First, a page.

The Art of Book Design: A Floral Fantasy

Walter Crane. A Floral Fantasy in an Old English Garden. London: Harper, 1899 — Source.

When I started this series I envisaged it as being about the art of book cover design, not about the art between the covers.  The art between the covers of this book, though, is available on-line and it’s gorgeous so I thought I’d share a few interior plates. The book is a lighthearted look at the “personalities” of plants done in verse and gorgeous art nouveau design. [Read more…]

Tree Tuesday

I love to see the bright, fresh blossoms on flowering trees in early spring, but around here the show hasn’t started yet and the trees seem to be waking up very, very slowly. In Germany, though, the cherry trees are in full bloom and Avalus has taken some gorgeous photographs to share with us.

©Avalus, all rights reserved

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Barberry Flowers for Caine

Something very special from Nightjar.

The Barberry shrub I planted last year in Caine’s memory ( is blooming right now and the bees have been visiting it. This Sunday I was finally able to take a few photos and I thought I should share.

©Nightjar, all rights reserved

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The Art of Book Design: Alice In Wonderland

I couldn’t make up my mind about the Alice in Wonderland books. I like several of the early edition covers and they’re all striking in very different ways. I just couldn’t choose one over the other so today I’m showcasing three cover designs for this classic book.

Lewis Carroll. Alice in Wonderland – Through the Looking Glass. London, A. Wessels, Co.1900. –-source Blanche McManus

Alice in Wonderland and Through the Looking Glass were first published in 1899 as separate books. The cover pictured above is from the first edition of the combined stories. The attention to detail in the stitched cloth cover is amazing. I want to hold this one in my hand and let my fingers wander all over that gorgeous design.

Lewis Carroll. Alice’s Adventures in Wonderland. USA, Harper, 1901 –– source Peter Newell

This cover from 1901 might be my favourite. I love the small gilded Alice boldly pointing into a vast expanse of open space, ready to write her own adventure.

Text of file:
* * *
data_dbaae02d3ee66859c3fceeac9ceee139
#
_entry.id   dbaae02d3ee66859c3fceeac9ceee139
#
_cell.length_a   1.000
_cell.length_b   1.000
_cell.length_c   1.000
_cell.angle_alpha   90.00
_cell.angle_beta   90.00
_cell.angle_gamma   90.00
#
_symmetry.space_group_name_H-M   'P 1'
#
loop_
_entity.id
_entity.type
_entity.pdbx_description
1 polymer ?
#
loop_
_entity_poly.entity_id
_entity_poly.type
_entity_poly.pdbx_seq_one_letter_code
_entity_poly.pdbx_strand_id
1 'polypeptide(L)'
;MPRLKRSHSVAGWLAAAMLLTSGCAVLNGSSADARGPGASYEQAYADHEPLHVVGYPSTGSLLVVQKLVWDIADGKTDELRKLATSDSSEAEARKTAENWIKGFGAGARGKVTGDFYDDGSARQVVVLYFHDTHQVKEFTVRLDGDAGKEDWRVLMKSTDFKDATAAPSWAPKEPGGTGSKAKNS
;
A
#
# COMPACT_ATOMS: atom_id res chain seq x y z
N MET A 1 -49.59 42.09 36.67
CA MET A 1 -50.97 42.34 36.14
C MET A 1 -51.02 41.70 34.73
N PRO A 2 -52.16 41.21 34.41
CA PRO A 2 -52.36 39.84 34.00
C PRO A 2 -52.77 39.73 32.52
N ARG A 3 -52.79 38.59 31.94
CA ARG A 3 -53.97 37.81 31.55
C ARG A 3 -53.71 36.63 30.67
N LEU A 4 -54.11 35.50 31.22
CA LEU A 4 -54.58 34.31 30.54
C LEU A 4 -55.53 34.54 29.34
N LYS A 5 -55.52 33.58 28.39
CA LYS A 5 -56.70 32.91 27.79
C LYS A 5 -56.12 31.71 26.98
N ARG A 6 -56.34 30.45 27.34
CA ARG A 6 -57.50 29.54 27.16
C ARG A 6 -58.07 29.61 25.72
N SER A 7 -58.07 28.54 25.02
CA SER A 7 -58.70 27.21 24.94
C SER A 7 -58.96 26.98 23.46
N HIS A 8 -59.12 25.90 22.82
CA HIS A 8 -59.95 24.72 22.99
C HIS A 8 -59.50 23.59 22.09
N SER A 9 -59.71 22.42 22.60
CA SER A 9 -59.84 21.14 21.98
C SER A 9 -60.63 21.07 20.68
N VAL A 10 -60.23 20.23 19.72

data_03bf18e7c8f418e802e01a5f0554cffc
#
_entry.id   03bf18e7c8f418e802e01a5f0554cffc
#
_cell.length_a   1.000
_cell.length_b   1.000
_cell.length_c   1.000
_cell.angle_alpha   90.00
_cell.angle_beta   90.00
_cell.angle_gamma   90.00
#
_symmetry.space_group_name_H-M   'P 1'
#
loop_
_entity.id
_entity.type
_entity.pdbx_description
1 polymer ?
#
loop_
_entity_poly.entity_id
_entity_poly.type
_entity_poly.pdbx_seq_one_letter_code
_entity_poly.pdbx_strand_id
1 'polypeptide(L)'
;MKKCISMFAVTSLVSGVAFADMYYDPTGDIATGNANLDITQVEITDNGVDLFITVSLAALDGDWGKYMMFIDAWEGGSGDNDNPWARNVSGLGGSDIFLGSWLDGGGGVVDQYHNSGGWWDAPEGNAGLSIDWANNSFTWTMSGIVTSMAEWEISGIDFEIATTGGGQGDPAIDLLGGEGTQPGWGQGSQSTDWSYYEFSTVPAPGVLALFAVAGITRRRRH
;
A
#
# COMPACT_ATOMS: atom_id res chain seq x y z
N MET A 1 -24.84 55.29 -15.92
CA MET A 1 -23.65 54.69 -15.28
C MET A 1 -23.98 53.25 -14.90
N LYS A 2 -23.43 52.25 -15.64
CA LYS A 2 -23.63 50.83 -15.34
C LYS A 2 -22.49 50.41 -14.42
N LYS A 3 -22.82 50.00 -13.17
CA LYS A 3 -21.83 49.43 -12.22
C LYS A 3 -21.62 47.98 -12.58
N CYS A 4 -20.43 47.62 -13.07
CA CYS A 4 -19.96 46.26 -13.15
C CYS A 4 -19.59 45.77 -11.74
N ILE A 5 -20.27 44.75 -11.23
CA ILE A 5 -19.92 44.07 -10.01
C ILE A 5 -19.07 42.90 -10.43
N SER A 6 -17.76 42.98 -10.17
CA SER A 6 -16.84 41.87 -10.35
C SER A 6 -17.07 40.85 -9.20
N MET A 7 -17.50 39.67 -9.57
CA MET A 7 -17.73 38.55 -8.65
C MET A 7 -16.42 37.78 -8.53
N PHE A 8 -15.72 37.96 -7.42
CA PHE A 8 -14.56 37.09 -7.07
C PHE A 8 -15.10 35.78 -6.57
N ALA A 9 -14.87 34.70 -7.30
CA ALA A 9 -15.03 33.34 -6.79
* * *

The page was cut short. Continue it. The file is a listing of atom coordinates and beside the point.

Lewis Carroll. Alice’s Adventure in Wonderland. Cassells, 1907. –source Charles Robinson

This Alice is full of whimsy and charm. She walks on a cobbled path that might be made of bubbles and she’s surrounded by stars and swirls and leaves made of lace.  The overall design has an airy, magical quality to it. I also like the gold stitching on indigo cloth. It reminds me of fireworks against a night sky.


If you’re interested there are a few other early cover designs to see at the link below.

From: Google Groups, The Illustrated Lewis Carroll

Mystical Worlds

No, this will not be another black hole post, although if you haven’t seen it yet, quickly:

First ever direct image of a black hole! The supermassive black hole in the galaxy M87 — 6.5 billion times as massive as the Sun! The image is better than I expected!

As tweeted by Katie Mack (@AstroKatie).

Instead, I found some art! Some spooky art that speaks to me, because despite the darkness, they don’t leave me feeling sad – there’s a loneliness that I enjoy because it has strength and conviction. Anyway, may I introduce you to Dawid Planeta – Artist Illustrates His Battle With Depression as a Mystical World of Spirit Animals, via My Modern Met:

A small figure appears throughout the poignant series, perhaps representing Planeta himself. He’s seen wandering through the fog-filled labyrinth, bravely facing the ominous jungle animals who feature glowing eyes that illuminate the darkness. They seem to be guiding him through the deep jungle, “to find his inner strength, find the light and come back with it.” And, Planeta explains, “When he knows who he is, he goes there again, this time without fear. He goes there because it’s a part of who he is. It’s a part of human nature you can’t ignore. You need to know all parts of life, dark and bright.”

Despite the difficulty of dealing with depression, Planeta managed to channel his feelings into creativity. “Depression—it’s not easy to deal with, but when you try, you can stop thinking about it as a weakness and turn it into something brilliant,” he says. “That’s what I aim to accomplish with my art. Things I’m trying to depict are dark, mysterious and frightening, but if you look closely, you will find excitement, passion and joy. Just open your mind and see.”

One example before the cut, for more keep reading:

by Dawid Planeta

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YouTube Video: Turning 2 hex nuts into a Diamond ring

Pablo Cimadevila Álvarez is paraplegic from childhood, after a car run him over at 4 years age. But his mother told him that if he cannot run, he still can swim – so he did. And he went on to  compete in several Paralympics and won several medals.

But besides sports he also designs and makes jewelry and had a smallish youtube channel where he shows his skill, which is really great.

This video of his went viral and his subscriber count exploded at the beginning of this year and very deservedly. Enjoy it – if you haven’t already. And if you had, it is re-watcheable (speaking from experience).